There’s a new dinosaur in town

By Taylor Hartz

October 18, 2017

Since her arrival at the Field Museum in 2000, SUE the dinosaur has drawn in more than 16 million visitors to see her 67-million-year-old set of bones. The T-Rex  skeleton has stood proudly in the museum’s main hall for 17 years, as the largest, most complete and best preserved of its kind.

But soon, SUE will be retired as the main attraction in Stanley Field Hall, and moved upstairs to a more permanent exhibit. A fiberglass model of a newer, bigger dinosaur will take her place.

In 2018, the museum will welcome a composite of fiberglass and fossil specimens from Argentina that form a model of the largest dinosaur known to man – the 122 foot Patagotitan mayorum, or “titanosaur.”

The model will be nearly twice the size of SUE, and will allow visitors to get much closer. No velvet ropes will keep visitors away from the titanosaur, they will be able to walk around it, under it, and even touch it. 

While it may seem like the new dinosaur is stealing the spotlight from SUE, Kate Golembiewski, public relations and scientific communication specialist for the museum, said SUE will be getting some much needed updates and will be a more impressive sight in her new location.

The museum will be building a new environment for SUE in the Evolving Planet Exhibition, where they will recreate a T.rex habitat. Scientists will also be adding bones to the skeleton that have been discovered since her 2000 arrival in Chicago, making her even larger.

Golembiewski said that over the years, many visitors to the museum have commented that SUE wasn’t as big as they expected.

“She’s the biggest T.rex in the world, it’s just a huge room,” said Golembiewski of the 800 square foot hall where SUE has been on display.

“You didn’t really get a sense of what a gigantic specimen she is, she was dwarfed by that room,” Golembiewski said.

“We’re giving her a place where she’ll really shine.”

Despite making a new home for SUE, visitors to the museum this summer expressed disappointment that SUE would be leaving her familiar spot.

Carrying two stuffed dinosaurs from the museum for a grandson back home in New Mexico, Lena Ernst said she would prefer to see the real skeleton on display, and that a fiberglass model won’t be the same.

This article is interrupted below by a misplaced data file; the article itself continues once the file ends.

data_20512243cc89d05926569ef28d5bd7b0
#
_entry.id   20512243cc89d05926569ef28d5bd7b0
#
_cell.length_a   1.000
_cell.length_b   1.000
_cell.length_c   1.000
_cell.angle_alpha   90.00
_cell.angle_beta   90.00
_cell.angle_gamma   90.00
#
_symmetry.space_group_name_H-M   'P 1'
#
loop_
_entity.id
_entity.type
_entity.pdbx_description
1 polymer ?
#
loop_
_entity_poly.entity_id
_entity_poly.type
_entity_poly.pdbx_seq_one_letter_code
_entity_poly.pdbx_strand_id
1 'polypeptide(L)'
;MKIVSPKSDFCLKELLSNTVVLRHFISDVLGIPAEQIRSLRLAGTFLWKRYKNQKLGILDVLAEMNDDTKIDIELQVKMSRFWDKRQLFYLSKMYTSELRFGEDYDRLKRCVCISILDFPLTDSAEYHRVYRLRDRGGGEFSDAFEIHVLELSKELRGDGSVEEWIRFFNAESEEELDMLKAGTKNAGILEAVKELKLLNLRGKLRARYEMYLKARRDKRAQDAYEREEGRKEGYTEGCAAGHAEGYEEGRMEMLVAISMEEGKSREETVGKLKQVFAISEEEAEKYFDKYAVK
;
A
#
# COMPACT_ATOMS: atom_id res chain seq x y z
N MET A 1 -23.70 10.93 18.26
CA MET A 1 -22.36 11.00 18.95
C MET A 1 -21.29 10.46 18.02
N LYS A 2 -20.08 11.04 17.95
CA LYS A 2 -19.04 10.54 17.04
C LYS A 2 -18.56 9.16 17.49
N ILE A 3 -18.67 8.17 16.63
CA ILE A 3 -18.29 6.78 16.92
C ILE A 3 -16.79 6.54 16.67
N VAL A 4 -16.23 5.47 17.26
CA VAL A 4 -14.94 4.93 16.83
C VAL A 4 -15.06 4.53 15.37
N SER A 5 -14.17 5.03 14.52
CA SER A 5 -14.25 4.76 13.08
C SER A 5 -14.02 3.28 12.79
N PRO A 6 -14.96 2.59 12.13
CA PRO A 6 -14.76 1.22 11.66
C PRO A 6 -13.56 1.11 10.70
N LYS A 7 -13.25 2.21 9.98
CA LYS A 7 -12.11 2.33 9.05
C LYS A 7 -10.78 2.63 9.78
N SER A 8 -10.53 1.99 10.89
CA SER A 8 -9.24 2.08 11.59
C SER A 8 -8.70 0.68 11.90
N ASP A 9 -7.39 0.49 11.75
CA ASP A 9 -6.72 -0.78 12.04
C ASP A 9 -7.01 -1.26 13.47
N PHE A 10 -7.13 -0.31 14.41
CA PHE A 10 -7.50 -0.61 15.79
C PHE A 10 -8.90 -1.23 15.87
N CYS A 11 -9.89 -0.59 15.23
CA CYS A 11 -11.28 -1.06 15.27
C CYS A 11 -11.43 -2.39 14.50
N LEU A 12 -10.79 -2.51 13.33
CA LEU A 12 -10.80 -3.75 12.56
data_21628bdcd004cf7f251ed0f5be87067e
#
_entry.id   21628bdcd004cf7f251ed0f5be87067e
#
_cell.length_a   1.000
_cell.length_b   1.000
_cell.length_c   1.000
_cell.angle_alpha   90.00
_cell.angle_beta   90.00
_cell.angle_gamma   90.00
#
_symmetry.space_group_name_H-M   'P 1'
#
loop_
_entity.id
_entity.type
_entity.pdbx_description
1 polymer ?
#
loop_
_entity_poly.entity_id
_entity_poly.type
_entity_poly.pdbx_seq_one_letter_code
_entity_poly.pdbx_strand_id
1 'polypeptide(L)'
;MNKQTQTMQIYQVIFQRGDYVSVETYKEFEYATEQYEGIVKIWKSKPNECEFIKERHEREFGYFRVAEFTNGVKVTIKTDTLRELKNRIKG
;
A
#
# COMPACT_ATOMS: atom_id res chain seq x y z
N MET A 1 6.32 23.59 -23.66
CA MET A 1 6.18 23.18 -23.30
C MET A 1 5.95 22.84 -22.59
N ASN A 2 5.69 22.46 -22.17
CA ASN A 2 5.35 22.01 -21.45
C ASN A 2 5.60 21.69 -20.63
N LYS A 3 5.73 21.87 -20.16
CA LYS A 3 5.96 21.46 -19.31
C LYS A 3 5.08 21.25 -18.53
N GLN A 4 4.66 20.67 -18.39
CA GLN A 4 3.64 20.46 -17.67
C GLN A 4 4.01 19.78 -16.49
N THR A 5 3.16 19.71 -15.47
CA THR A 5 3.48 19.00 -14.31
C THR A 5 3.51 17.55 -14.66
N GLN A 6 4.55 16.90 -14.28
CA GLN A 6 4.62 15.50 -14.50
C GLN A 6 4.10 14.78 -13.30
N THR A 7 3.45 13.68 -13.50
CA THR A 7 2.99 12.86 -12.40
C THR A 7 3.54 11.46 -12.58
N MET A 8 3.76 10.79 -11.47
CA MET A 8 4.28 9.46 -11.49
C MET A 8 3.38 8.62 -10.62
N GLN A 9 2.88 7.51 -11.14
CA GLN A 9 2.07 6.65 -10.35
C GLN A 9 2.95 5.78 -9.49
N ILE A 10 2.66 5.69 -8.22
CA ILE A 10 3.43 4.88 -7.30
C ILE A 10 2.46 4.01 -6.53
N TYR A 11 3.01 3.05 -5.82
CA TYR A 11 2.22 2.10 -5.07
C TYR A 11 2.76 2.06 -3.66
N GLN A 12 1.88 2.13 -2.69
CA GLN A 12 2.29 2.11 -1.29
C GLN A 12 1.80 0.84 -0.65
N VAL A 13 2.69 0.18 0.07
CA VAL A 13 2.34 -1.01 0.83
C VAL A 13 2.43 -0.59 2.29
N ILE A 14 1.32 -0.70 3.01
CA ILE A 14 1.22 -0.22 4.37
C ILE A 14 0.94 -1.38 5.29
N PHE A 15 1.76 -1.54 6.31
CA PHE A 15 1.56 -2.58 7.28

“If we come all the way out here to see one of the biggest museums, we expect to see actual relics,” said Ernst.

On a road trip from California to Tennessee, the Bolger family chose a stop in Chicago to see SUE over a stop at the Grand Canyon. Their three little boys learned about SUE in a book about dinosaurs, and wanted to see the T.rex in person.

Emmett Bolger, 4, plays with a T.rex toy outside the Field Museum, where his family came from California to see SUE.

The family had just one day in Chicago, their first time in the city, and spent over seven hours at the Field Museum. SUE was the highlight.

“It was my favorite thing in the whole museum,” said 7-year-old Gideon Bolger, “It was actually the whole reason we came to this museum.

As four-year-old Emmett Bolger played with his small green T. rex toy from the museum, the middle brother, Ephraim Bolger, said he was excited to finally see SUE, but he expected it to be a bit bigger, noting that she wasn’t longer than a charter bus.

According to Golembiewski, the new titanosaur model will be longer than two accordion style CTA buses combined.

“This is going to be the largest and the most engaging cast we’ve had,” said Golembiewski “It’s a first for us.”

The Chicago cast will have its head held high, said Golembiewski, and guests can take selfies with its head, which will reach up to eye level at the 30 foot balcony.

The new model is expected to go up in 2018, and SUE will come down from her post early in the year. Golembiewski said it will take about a year to add her bones and create her new habitat – but she won’t be out of sight for long. Though there may be a few days that SUE isn’t on display, visitors can expect to see her during the transition, and even catch a glimpse of the scientists working to add to her skeleton, and replicate a T.rex habitat.

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